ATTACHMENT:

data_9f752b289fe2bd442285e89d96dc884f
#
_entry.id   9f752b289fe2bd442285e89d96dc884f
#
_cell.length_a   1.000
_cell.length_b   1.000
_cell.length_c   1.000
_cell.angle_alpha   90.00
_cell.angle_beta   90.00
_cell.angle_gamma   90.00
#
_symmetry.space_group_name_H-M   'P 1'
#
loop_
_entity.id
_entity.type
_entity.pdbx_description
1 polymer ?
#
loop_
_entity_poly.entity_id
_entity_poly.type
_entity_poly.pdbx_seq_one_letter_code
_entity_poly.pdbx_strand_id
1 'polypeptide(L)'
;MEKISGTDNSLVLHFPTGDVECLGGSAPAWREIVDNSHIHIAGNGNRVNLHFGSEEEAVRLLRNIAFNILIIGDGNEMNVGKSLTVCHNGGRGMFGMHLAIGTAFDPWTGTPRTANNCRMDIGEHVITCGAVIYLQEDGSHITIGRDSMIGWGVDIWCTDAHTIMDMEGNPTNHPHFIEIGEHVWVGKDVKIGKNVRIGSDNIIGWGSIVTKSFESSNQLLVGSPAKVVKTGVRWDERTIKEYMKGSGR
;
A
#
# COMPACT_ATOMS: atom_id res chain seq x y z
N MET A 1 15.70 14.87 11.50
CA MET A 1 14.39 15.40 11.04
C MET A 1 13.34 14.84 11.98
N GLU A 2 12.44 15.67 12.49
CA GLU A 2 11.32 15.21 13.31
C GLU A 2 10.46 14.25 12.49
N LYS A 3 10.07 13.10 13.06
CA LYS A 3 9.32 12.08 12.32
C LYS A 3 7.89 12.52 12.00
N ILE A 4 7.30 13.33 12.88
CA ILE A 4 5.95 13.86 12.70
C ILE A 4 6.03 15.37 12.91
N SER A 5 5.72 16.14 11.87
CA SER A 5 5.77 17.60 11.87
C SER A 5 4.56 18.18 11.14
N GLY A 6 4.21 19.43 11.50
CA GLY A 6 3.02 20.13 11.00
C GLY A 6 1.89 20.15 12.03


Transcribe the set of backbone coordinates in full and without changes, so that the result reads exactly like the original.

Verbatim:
data_9f752b289fe2bd442285e89d96dc884f
#
_entry.id   9f752b289fe2bd442285e89d96dc884f
#
_cell.length_a   1.000
_cell.length_b   1.000
_cell.length_c   1.000
_cell.angle_alpha   90.00
_cell.angle_beta   90.00
_cell.angle_gamma   90.00
#
_symmetry.space_group_name_H-M   'P 1'
#
loop_
_entity.id
_entity.type
_entity.pdbx_description
1 polymer ?
#
loop_
_entity_poly.entity_id
_entity_poly.type
_entity_poly.pdbx_seq_one_letter_code
_entity_poly.pdbx_strand_id
1 'polypeptide(L)'
;MEKISGTDNSLVLHFPTGDVECLGGSAPAWREIVDNSHIHIAGNGNRVNLHFGSEEEAVRLLRNIAFNILIIGDGNEMNVGKSLTVCHNGGRGMFGMHLAIGTAFDPWTGTPRTANNCRMDIGEHVITCGAVIYLQEDGSHITIGRDSMIGWGVDIWCTDAHTIMDMEGNPTNHPHFIEIGEHVWVGKDVKIGKNVRIGSDNIIGWGSIVTKSFESSNQLLVGSPAKVVKTGVRWDERTIKEYMKGSGR
;
A
#
# COMPACT_ATOMS: atom_id res chain seq x y z
N MET A 1 15.70 14.87 11.50
CA MET A 1 14.39 15.40 11.04
C MET A 1 13.34 14.84 11.98
N GLU A 2 12.44 15.67 12.49
CA GLU A 2 11.32 15.21 13.31
C GLU A 2 10.46 14.25 12.49
N LYS A 3 10.07 13.10 13.06
CA LYS A 3 9.32 12.08 12.32
C LYS A 3 7.89 12.52 12.00
N ILE A 4 7.30 13.33 12.88
CA ILE A 4 5.95 13.86 12.70
C ILE A 4 6.03 15.37 12.91
N SER A 5 5.72 16.14 11.87
CA SER A 5 5.77 17.60 11.87
C SER A 5 4.56 18.18 11.14
N GLY A 6 4.21 19.43 11.50
CA GLY A 6 3.02 20.13 11.00
C GLY A 6 1.89 20.15 12.03